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Source: Bell's Weekly Messenger, No.1849, Sunday, September 11, 1831

Old Bailey.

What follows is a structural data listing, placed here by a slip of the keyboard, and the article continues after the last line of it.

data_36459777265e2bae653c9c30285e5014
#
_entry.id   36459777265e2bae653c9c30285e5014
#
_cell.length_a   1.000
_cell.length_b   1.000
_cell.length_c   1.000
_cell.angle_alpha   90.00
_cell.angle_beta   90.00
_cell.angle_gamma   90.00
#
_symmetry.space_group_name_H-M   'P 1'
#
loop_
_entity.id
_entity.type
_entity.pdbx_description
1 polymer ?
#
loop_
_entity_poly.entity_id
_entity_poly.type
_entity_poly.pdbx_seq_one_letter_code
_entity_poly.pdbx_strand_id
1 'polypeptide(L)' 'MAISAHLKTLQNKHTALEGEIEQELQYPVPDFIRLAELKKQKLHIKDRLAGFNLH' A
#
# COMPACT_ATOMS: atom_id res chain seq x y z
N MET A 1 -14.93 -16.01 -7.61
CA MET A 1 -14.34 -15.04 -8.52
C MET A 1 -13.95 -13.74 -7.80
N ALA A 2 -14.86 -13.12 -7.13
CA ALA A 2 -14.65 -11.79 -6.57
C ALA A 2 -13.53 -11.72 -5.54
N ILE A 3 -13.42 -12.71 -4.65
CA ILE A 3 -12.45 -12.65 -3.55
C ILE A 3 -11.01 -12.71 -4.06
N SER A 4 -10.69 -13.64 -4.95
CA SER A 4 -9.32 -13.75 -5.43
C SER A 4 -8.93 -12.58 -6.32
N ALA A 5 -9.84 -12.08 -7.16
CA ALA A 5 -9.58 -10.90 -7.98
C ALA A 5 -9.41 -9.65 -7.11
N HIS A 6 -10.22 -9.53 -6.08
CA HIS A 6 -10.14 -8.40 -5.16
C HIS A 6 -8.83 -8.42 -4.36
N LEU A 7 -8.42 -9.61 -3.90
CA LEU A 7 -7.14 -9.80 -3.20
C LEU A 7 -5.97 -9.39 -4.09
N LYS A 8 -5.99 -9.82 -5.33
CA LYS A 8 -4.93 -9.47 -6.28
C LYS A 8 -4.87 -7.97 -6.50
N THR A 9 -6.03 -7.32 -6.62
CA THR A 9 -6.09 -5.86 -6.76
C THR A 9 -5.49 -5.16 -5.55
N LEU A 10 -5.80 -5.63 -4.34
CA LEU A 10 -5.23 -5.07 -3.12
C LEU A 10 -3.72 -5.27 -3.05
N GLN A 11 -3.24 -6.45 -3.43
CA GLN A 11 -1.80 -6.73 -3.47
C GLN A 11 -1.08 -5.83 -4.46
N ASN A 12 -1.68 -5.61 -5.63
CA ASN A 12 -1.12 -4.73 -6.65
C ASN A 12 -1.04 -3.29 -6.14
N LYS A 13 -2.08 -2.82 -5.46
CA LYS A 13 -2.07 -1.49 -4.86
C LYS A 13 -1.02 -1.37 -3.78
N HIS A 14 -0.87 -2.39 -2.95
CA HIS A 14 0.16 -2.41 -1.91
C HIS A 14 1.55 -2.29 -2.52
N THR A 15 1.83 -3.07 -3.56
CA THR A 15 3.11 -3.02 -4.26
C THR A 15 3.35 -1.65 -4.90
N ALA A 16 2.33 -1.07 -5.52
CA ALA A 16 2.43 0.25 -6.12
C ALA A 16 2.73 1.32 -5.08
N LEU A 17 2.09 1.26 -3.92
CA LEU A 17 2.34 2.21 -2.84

Samuel Green, a Greenwich pensioner, was indicted for maliciously cutting Rebecca Green, his wife, with intent to murder her. Rebecca Green being sworn, stated that that she had ceased to live with her husband upwards of four years. She had resided during that time in Whitechapel—her husband lived at Greenwich. On the 14th of July last, witness seeing the prisoner passing near her house, sent a little girl after him, saying she wished to speak to him. Upon the prisoner coming up, witness begged of him to go home, as he seemed wet and uncomfortable. He, however, refused to do so, as he said it was his determination to be a pauper upon the public, rather than return to the hospital. After some further altercation, witness discovered the prisoner had a knife in his hand, with which he aimed a blow at her throat and cut her severely. He was then prevented by the bye-standers from doing any further injury. Prisoner was intoxicated at the time; and at such periods he was never conscious of what he did, a very trifling portion of liquor having such an effect. Mr. Percival, a surgeon from the London Hospital, described the nature of the wound, but said no dangerous consequences were liable to have ensued. The prisoner in his defence, stated that he was unconscious of what he was doing at the time he committed the offence. Mr. Justice Alderson having summed up the evidence, the Jury returned a verdict of Not Guilty—the prisoner being at the time in a state of temporary insanity. The prisoner was ordered to be detained to await his Majesty's pleasure for the future disposal of his person.